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Victorian Manuscripts from the Henry W. and Albert A. Berg Collection of The New York Public Library
Contains unique manuscripts unavailable in any medium elsewhere, supplemented by rare, printed materials, including early editions annotated by the authors. Each author collection contains the entire Berg holdings for that author.Expand
Among those represented in the collection are: Matthew Arnold, the Brontës, Elizabeth Barrett Browning, Robert Browning, Wilkie Collins, Joseph Conrad, Charles Dickens, George Eliot, George Gissing, Thomas Hardy, Henry James, Dante Gabriel Rossetti, John Ruskin, Alfred Tennyson, and William Makepeace Thackeray.
Includes unpublished poems, working notebooks, holograph manuscripts, and drawings, plus a mass of personal correspondence among the authors. This resource also sheds light on the business of Victorian publishing, documenting the writer-publisher relationship through correspondence and financial and legal documents.Walk in users: OK; unlimited simultaneous users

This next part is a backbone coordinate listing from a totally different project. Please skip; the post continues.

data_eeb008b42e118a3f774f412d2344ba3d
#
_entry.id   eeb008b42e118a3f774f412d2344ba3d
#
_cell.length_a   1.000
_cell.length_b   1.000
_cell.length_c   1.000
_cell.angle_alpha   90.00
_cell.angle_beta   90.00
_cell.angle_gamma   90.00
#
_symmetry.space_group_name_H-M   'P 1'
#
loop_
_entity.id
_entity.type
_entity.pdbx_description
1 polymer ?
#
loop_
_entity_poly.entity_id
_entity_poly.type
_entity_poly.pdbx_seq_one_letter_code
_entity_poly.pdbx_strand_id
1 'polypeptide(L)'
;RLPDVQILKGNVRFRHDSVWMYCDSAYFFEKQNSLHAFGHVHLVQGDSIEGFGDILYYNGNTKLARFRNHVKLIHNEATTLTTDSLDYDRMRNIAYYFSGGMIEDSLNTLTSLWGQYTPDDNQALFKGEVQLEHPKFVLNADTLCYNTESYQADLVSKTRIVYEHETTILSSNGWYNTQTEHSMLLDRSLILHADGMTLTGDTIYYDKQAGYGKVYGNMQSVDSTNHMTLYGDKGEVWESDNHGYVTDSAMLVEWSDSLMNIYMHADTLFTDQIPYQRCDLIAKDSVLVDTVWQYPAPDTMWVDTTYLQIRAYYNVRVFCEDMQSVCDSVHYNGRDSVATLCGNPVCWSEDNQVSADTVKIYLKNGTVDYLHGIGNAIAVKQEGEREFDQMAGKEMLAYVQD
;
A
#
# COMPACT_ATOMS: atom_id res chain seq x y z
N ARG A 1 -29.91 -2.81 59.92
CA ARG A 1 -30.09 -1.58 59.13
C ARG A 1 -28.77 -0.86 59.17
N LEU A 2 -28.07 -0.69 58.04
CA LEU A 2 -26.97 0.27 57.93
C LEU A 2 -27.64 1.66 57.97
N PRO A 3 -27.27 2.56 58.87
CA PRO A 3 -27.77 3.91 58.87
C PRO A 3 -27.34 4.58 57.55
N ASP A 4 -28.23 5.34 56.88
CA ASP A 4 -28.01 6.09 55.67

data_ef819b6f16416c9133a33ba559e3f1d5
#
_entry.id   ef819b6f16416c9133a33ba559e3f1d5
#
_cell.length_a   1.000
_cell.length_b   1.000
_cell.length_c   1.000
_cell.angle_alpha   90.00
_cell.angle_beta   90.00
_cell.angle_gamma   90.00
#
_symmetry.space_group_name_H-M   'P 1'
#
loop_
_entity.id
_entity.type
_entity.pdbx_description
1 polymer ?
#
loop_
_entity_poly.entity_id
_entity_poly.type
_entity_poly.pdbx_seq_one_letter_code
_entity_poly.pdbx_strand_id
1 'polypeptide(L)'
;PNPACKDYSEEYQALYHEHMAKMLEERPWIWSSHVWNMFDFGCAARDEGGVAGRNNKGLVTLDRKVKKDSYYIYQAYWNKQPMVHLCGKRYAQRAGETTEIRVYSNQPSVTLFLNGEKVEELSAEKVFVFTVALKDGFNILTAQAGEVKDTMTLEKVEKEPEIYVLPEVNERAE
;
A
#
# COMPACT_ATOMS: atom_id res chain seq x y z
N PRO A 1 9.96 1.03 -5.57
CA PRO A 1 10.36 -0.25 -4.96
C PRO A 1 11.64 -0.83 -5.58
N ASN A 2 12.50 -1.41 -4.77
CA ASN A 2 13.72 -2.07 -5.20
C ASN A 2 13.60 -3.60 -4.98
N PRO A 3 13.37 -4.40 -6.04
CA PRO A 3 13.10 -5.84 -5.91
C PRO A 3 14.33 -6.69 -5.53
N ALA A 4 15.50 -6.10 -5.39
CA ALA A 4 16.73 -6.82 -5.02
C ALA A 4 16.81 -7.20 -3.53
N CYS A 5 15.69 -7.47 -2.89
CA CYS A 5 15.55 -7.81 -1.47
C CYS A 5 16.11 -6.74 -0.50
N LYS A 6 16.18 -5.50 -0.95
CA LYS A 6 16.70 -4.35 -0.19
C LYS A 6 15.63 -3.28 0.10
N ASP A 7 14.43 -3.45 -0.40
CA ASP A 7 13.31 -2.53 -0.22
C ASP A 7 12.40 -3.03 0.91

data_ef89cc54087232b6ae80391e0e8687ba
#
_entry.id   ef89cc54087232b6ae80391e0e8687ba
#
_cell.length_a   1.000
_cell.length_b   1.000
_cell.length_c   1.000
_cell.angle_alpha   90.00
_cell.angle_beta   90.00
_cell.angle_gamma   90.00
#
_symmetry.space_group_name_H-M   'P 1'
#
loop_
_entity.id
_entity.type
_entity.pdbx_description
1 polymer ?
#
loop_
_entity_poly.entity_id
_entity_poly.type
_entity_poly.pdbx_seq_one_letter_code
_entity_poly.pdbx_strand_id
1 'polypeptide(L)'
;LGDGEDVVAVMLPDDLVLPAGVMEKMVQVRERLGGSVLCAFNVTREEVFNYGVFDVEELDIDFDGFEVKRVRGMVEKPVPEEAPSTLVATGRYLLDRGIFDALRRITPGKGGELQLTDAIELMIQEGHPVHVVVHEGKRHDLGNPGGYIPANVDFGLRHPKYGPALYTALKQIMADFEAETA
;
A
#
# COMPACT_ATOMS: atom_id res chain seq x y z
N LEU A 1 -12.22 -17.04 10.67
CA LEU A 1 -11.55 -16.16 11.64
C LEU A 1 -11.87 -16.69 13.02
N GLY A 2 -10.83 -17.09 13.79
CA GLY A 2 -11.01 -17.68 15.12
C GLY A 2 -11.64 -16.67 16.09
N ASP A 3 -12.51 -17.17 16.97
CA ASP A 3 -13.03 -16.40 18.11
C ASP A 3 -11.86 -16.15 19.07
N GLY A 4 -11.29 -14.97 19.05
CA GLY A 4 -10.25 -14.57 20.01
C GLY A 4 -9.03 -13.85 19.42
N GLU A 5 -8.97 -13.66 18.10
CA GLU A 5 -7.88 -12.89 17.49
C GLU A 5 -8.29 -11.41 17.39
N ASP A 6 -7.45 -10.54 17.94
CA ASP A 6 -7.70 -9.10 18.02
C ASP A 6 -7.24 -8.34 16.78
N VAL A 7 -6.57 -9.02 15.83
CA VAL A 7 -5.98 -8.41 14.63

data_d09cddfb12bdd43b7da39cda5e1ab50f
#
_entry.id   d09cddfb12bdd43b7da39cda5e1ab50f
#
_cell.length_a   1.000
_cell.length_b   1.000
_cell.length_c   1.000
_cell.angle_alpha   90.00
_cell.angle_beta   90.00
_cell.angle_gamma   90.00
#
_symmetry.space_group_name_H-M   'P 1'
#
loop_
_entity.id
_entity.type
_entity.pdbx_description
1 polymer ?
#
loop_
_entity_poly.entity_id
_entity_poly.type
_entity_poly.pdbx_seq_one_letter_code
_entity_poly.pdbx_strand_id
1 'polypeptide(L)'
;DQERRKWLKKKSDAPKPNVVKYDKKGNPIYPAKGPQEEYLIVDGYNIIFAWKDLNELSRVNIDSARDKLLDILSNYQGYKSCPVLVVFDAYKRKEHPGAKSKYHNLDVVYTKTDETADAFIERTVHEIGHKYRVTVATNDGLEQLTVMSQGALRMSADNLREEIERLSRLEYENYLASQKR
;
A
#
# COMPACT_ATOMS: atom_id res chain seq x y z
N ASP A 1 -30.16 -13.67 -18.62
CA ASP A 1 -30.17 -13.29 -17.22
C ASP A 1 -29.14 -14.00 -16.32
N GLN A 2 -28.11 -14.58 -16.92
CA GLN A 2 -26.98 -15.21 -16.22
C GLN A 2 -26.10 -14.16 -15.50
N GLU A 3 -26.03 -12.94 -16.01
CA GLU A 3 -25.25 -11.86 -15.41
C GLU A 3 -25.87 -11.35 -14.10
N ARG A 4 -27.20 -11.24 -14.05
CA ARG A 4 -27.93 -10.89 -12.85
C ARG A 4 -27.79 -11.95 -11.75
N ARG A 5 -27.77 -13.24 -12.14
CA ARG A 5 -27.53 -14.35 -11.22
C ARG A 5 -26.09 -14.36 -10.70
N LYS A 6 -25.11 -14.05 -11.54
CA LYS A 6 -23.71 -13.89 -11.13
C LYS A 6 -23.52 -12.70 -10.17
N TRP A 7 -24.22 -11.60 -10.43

Subjects: Archives and Primary Sources, English and American Literature, History Modern 1800-, Philosophy, Sociology, Womens and Gender Studies
Victorian Popular Culture describes popular entertainment in America, Britain and Europe in the period from 1779 to 1930 and shows how interconnected these worlds were.Expand
The first section, ‘Sensation, Magic & Spiritualism’, explores the relationship between the popularity of Victorian magic shows and conjuring tricks and the emergence of séances and psychic phenomena in Britain and America. The second section, ‘Circuses, Sideshows and Freaks’ focuses on the world of travelling entertainment, which brought spectacle to vast audiences across Britain, America and Europe in the 19th and early 20th century. The third section, “Music Hall, Theatre and Popular Entertainment”, features material on music halls; theatre (legitimate and illegitimate); pantomime; pleasure gardens; exhibitions; and scientific institutions. The fourth section explores the pivotal era in entertainment history when previously static images came to life and moved for the first time.
Subjects: Archives and Primary Sources, English and American Literature, Ethnic Studies, History Modern 1800-, History US, History World, Theater Studies, Womens and Gender Studies